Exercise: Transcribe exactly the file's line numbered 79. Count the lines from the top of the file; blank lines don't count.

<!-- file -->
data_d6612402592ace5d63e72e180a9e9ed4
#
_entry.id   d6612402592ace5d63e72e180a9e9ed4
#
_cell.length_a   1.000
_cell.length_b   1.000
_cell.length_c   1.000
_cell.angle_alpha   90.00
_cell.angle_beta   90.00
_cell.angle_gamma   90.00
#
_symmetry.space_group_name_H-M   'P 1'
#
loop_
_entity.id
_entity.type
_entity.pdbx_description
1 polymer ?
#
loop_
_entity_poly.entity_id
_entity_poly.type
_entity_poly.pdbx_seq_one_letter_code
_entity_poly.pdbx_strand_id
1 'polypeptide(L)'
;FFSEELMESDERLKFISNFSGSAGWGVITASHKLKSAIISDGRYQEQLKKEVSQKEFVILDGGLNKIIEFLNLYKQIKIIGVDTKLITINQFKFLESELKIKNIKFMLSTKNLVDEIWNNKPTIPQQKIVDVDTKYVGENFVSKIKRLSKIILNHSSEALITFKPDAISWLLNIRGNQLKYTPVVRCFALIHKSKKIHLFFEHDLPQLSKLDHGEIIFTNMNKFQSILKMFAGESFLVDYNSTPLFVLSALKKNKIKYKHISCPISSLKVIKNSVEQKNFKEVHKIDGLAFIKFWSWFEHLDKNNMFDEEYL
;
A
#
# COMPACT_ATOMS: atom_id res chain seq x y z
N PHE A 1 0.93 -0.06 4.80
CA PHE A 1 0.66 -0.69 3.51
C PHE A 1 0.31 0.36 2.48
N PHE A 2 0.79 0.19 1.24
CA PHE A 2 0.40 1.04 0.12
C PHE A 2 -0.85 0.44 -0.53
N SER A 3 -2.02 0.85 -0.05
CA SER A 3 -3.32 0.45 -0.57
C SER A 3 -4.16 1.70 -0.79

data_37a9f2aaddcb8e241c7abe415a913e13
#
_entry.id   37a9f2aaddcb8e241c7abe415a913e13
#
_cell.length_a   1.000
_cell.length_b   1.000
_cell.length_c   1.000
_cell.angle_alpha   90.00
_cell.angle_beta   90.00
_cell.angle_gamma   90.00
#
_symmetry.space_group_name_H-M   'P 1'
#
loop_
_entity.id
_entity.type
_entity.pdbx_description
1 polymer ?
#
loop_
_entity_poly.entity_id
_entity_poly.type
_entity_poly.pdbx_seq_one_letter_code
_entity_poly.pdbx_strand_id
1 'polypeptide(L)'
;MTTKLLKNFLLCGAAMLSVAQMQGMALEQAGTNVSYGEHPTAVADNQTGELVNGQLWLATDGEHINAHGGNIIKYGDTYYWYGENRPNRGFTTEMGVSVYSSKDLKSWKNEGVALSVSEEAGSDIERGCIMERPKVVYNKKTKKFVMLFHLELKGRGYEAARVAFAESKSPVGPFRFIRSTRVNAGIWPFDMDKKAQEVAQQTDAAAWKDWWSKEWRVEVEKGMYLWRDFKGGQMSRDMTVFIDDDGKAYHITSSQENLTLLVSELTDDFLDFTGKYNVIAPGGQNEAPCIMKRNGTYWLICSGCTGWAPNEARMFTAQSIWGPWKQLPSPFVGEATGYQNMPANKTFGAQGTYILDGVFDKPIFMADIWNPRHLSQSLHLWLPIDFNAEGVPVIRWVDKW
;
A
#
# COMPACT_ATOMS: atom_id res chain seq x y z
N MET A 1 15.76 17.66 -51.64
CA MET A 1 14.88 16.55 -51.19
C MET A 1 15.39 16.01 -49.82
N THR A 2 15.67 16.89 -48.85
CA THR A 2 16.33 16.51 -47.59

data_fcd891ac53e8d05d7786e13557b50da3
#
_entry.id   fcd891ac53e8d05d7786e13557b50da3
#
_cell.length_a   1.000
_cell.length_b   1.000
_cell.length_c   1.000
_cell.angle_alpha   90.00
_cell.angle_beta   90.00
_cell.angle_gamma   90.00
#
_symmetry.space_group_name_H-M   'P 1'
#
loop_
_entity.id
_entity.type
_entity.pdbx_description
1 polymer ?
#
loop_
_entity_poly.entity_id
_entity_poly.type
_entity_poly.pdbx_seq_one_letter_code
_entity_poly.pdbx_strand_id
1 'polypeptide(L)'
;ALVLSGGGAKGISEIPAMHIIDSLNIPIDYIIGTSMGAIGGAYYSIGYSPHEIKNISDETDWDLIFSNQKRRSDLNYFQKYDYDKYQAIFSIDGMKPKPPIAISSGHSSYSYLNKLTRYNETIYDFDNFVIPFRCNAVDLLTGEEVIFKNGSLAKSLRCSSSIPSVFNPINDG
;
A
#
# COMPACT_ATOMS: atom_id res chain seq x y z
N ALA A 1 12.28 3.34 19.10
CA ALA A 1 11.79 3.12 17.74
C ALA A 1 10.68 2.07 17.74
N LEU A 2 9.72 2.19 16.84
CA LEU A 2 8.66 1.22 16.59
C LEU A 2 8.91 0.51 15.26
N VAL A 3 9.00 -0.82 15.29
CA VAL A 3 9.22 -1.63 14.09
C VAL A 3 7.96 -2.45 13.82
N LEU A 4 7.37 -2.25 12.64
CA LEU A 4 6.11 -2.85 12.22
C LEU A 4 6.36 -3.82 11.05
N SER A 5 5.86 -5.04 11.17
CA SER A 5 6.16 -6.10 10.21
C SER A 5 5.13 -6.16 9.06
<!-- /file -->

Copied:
_cell.length_a   1.000